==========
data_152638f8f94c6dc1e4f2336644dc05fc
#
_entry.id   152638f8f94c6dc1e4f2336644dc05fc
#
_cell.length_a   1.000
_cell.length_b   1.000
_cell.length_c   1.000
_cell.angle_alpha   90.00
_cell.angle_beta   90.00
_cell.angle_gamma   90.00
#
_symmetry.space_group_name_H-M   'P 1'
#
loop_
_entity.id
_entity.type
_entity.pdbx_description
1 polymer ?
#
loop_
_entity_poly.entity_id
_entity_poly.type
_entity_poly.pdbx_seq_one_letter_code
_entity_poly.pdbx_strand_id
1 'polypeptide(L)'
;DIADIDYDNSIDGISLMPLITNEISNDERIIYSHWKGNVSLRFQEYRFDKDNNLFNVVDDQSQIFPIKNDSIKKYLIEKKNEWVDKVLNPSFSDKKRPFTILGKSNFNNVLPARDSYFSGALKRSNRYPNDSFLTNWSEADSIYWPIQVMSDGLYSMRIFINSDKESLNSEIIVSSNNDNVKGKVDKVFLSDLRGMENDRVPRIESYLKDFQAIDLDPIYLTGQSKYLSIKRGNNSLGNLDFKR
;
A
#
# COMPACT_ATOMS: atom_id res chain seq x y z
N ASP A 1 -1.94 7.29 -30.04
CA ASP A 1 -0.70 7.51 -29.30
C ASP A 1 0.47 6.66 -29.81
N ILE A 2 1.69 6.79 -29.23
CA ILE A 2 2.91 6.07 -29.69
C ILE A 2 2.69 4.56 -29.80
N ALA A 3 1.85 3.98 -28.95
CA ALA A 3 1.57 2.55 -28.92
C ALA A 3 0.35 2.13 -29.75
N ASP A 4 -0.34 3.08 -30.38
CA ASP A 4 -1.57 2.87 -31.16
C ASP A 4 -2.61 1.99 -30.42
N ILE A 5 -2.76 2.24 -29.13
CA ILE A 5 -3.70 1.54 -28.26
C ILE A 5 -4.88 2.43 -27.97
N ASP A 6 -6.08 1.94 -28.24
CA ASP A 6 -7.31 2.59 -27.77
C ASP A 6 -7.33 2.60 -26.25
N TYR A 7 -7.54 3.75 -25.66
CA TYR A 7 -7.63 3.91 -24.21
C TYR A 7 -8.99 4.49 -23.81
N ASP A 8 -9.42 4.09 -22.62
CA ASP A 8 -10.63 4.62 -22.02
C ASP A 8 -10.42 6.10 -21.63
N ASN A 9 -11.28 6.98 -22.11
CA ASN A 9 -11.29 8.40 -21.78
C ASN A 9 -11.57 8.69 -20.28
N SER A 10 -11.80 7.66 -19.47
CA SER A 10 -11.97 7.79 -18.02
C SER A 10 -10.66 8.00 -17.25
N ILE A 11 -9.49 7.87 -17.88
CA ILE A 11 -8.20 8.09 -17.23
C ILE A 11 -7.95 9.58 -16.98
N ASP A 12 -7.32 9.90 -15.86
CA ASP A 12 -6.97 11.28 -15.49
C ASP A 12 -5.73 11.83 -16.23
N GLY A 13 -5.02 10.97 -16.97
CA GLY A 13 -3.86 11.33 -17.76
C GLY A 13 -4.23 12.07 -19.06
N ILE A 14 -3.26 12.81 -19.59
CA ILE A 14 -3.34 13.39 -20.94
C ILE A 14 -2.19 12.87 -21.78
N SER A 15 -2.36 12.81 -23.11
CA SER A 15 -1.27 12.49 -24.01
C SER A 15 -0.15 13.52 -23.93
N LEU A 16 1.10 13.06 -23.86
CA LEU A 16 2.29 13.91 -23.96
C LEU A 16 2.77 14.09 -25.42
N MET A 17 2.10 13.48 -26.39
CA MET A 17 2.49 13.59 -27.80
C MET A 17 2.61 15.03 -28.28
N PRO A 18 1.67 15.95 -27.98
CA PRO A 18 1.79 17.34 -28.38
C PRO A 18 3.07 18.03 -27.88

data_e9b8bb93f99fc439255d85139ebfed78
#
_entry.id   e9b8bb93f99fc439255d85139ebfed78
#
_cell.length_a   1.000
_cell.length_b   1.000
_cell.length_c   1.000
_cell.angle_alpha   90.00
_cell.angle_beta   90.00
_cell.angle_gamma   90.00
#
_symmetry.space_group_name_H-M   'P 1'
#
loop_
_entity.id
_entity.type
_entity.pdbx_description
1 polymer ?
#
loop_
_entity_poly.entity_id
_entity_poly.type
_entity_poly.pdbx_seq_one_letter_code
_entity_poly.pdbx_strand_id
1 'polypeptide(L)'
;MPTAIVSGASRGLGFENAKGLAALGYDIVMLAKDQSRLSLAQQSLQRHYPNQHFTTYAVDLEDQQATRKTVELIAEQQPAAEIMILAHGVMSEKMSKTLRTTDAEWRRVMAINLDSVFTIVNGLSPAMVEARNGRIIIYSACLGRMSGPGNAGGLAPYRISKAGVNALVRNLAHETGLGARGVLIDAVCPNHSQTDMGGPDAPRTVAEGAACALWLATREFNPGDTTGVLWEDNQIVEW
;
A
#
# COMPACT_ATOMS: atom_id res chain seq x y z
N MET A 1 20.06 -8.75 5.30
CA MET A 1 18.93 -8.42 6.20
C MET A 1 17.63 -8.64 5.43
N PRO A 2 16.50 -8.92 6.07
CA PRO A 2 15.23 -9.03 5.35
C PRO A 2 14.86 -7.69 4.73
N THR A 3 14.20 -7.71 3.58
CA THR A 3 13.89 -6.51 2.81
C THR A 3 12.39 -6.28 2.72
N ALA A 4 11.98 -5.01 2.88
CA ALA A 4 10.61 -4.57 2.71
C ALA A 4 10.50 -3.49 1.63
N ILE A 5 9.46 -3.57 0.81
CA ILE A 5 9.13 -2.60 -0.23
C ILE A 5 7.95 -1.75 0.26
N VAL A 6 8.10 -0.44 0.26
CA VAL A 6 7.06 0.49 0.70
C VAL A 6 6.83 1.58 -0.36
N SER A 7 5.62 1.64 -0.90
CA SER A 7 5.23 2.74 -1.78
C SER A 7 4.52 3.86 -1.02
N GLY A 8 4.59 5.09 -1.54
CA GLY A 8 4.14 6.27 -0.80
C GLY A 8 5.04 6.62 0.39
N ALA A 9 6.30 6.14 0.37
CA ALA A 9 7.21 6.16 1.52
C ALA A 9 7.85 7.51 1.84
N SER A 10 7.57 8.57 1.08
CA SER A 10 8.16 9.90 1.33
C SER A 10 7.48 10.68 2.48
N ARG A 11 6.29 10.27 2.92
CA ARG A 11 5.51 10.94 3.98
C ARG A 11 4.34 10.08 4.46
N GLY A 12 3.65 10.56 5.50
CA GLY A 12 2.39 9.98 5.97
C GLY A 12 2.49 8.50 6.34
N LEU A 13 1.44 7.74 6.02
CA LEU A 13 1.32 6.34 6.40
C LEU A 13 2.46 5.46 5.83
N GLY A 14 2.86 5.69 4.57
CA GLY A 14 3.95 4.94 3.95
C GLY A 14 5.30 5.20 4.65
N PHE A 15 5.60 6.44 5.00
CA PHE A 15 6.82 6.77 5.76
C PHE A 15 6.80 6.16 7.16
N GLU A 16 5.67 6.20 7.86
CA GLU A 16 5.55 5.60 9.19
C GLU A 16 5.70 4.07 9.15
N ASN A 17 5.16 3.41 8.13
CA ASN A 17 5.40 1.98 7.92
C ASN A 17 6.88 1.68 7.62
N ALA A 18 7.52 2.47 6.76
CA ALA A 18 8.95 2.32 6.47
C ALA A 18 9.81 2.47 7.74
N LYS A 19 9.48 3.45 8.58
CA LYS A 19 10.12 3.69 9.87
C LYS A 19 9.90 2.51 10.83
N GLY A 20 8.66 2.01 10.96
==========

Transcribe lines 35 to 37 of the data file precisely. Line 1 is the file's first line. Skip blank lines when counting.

CA ILE A 2 2.91 6.07 -29.69
C ILE A 2 2.69 4.56 -29.80
N ALA A 3 1.85 3.98 -28.95